Much like in the 1980s, Britain is facing a period of mass unemployment. Matthew d’Ancona looks back to then – and ahead from now
If you want to know what a society afflicted by mass unemployment looks and feels like, go to YouTube and watch the video of The Specials’ 1981 hit ‘Ghost Town’.
The great two-tone band’s song spent three weeks at the top of the charts, and – more than any other record – captures the particular mood of despair, dereliction and decay of its time.
The members of the group are huddled in a 20-year-old Vauxhall Cresta, driving through the empty streets of London, their blank faces a haunting tableau of broken fatalism: “Government leaving the youth on the shelf…. No job to be found in this country.”
As Dylan Jones recalls in his new book about the music and culture of the period, Sweet Dreams: “This was an apocalyptic portrait of inner-city oppression set to a loping beat, offset by an unsettling and vaguely Middle Eastern motif…. The single sounded like the fairground ride from hell, complete with strident bass, madhouse wailing and dub-style breaks.”
I remember buying that single, and I remember its unsettling significance in a year of rioting (Toxteth, Brixton, Handsworth) and National Front marches that you could see from our porch, heading towards the multi-ethnic estates of Lewisham in London.
It was the first phase of the Thatcher era, and the beginning of an age of great upheaval, years of astonishing transformation, economic reform and prosperity – the flipside of which was the emergence of a new underclass of the long-term unemployed, and a form of social division that was vivid, brutal and far-reaching in its consequences.
Such memories matter because so many years have passed since we have faced joblessness on this scale. In recent decades, our crises of employment have been mostly connected with the quality of work: poverty pay, the gig economy, insecurity, zero-hour contracts, illegal sweatshops. These are all serious and painful pathologies. But mass unemployment changes the very texture of a society, pumping the scent of fear and anger into the air.
Joblessness peaked at 11.9 per cent in 1984. In August this year, the Bank of England was already predicting that the level of unemployment would reach 7.5 per cent by the end of 2020 (around 2.5 million people out of work) – and that was before the second wave of coronavirus forced the latest round of localised lockdowns and Tier-3 restrictions, all of which imperil businesses that were already struggling, and make it more likely that the eventual tally of redundancies will be even worse than forecast in the summer.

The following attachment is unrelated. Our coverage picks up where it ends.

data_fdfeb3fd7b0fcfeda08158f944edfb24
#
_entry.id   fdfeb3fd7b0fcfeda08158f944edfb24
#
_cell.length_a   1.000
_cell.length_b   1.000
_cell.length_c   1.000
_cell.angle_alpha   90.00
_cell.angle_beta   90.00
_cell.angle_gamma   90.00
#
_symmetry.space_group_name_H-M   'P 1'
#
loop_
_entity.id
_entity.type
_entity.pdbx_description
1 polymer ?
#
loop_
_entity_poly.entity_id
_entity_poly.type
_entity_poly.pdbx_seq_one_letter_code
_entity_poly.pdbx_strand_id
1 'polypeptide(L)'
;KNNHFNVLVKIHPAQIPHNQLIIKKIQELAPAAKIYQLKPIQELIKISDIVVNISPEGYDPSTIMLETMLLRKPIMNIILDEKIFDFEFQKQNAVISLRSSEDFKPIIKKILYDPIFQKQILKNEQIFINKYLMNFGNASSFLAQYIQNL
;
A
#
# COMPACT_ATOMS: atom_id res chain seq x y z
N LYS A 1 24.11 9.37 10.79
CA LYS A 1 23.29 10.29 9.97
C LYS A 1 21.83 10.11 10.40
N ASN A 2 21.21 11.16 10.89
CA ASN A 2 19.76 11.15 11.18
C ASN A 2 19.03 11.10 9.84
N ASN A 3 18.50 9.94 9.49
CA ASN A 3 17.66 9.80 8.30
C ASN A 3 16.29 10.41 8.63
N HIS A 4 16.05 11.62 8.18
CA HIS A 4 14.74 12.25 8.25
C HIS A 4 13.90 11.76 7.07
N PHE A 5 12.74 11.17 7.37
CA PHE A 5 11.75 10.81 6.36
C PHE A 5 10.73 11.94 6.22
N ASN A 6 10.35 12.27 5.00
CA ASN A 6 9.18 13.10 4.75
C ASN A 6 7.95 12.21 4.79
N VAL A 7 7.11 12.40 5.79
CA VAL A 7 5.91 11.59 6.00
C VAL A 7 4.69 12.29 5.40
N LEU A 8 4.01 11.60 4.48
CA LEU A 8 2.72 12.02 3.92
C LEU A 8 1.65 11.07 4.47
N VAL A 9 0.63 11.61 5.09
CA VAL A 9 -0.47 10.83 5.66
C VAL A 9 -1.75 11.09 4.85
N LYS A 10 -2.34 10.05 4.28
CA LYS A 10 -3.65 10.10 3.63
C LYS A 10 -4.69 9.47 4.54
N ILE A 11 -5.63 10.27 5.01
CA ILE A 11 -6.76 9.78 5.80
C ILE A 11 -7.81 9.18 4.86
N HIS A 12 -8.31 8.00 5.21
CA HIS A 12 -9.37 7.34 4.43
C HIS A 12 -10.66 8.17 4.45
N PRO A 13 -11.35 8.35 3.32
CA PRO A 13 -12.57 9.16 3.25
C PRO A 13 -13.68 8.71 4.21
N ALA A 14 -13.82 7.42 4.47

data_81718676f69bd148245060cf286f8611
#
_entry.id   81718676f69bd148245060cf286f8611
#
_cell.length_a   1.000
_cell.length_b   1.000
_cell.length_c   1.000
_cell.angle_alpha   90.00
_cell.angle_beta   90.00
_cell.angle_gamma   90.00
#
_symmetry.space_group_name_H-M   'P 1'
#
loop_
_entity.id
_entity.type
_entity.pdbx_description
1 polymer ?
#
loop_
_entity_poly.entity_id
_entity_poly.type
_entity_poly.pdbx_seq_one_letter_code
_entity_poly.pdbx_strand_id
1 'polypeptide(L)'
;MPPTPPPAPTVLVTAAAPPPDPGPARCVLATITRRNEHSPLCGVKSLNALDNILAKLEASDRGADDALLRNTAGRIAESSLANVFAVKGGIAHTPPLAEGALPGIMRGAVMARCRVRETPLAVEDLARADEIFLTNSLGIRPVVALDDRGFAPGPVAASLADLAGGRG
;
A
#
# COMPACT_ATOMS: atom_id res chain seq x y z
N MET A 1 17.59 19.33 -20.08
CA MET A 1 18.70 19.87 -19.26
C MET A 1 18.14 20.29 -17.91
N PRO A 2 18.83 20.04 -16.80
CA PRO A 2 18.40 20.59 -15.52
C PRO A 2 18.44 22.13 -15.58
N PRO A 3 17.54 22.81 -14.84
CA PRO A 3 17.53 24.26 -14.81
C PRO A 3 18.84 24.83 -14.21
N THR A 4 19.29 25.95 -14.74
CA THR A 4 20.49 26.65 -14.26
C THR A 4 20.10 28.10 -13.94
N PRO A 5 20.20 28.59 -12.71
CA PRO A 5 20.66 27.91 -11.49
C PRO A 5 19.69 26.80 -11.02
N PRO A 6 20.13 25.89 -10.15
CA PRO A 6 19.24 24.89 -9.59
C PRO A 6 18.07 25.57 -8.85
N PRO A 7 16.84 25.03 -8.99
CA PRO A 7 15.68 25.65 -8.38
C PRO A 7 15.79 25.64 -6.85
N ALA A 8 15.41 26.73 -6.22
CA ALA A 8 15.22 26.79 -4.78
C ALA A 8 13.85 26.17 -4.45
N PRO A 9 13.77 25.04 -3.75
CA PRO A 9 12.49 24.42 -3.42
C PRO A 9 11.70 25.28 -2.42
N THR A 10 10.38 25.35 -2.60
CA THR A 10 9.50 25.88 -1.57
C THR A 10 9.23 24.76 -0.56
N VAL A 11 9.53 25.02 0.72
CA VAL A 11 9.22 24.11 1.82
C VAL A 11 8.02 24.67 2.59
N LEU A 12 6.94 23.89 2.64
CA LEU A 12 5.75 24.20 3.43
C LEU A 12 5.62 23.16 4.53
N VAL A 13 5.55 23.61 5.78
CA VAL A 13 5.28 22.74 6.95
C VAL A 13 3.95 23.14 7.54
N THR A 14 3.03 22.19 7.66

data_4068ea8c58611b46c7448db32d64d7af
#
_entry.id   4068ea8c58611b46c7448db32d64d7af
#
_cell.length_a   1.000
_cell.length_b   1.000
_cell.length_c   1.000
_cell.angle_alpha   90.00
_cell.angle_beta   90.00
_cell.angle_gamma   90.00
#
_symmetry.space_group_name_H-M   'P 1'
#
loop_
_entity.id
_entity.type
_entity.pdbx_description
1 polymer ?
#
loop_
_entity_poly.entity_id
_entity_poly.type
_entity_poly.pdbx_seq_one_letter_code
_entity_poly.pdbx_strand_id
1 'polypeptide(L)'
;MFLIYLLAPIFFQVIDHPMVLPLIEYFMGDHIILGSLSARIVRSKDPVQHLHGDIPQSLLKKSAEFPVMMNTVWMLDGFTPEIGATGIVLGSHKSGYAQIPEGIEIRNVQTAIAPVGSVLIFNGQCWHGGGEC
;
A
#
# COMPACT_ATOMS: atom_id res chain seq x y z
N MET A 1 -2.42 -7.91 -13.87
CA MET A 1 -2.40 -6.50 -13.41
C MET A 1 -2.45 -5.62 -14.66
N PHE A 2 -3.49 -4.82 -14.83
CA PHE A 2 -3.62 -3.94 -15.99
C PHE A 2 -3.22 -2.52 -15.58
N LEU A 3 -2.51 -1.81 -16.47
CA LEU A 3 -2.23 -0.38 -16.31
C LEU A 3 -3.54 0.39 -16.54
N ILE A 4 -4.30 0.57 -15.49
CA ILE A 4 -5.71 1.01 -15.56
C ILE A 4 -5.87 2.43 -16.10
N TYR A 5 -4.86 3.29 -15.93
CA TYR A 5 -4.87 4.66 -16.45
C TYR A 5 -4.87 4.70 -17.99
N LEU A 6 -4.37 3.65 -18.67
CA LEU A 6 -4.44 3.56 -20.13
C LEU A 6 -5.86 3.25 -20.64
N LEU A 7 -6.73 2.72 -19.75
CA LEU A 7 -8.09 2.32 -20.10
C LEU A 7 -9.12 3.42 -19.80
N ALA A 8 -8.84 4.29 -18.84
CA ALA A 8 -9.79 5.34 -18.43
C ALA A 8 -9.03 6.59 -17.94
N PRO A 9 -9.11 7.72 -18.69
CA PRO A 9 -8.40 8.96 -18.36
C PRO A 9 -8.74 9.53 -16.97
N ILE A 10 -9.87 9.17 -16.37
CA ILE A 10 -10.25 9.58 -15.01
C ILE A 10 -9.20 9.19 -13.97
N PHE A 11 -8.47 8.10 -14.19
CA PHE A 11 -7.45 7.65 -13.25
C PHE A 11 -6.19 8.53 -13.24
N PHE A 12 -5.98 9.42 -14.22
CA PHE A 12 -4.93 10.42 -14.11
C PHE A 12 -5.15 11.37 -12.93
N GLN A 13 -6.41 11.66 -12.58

In the late 1970s and early 1980s, the bitter, unforgettable fruit of economic turbulence and deindustrialisation was a burst of ferocious DIY culture. Punk might still have happened without lengthening dole queues, but it would have been very different.
As early as 1977, the Clash expressed the surging rage in ‘Career Opportunities’: “They offered me the office, offered me the shop / They said I’d better take anything they’d got / Do you wanna make tea at the BBC? / Do you wanna be, do you really wanna be a cop?”
In ‘God Save the Queen’ (also 1977), the Sex Pistols described their generation as “the flowers in the dustbin” with “no future”. The following year, the anarchist band Crass screamed out: “Do they owe us a living? Of course they fucking do!”
Feargal Sharkey was lead singer of one of that period’s best groups, the Undertones, whose song ‘Teenage Kicks’ (1978) was regarded by the late John Peel as the greatest single ever recorded. As Sharkey tells me, there was undoubtedly a mains cable linking the crisis of unemployment to the turn taken by culture.
“I was lucky, I had a job. The same can’t be said for my friends. In 1970s Derry, Catholics accounted for more than 60 per cent of the unemployed. It was in Derry that I witnessed first hand the indignity of exploitation, that ugly ruthlessness of a state policy which demands that the most vulnerable of us carry the burden of social and economic reform. It’s an approach that festers pain, breeds resentment, fuels anger. At the time it may have been an anger that helped give birth to one of the greatest creative moments in history, punk rock. But since when has the seedy prostitution of the poor been considered necessary, just so that someone could write a few good pop songs?”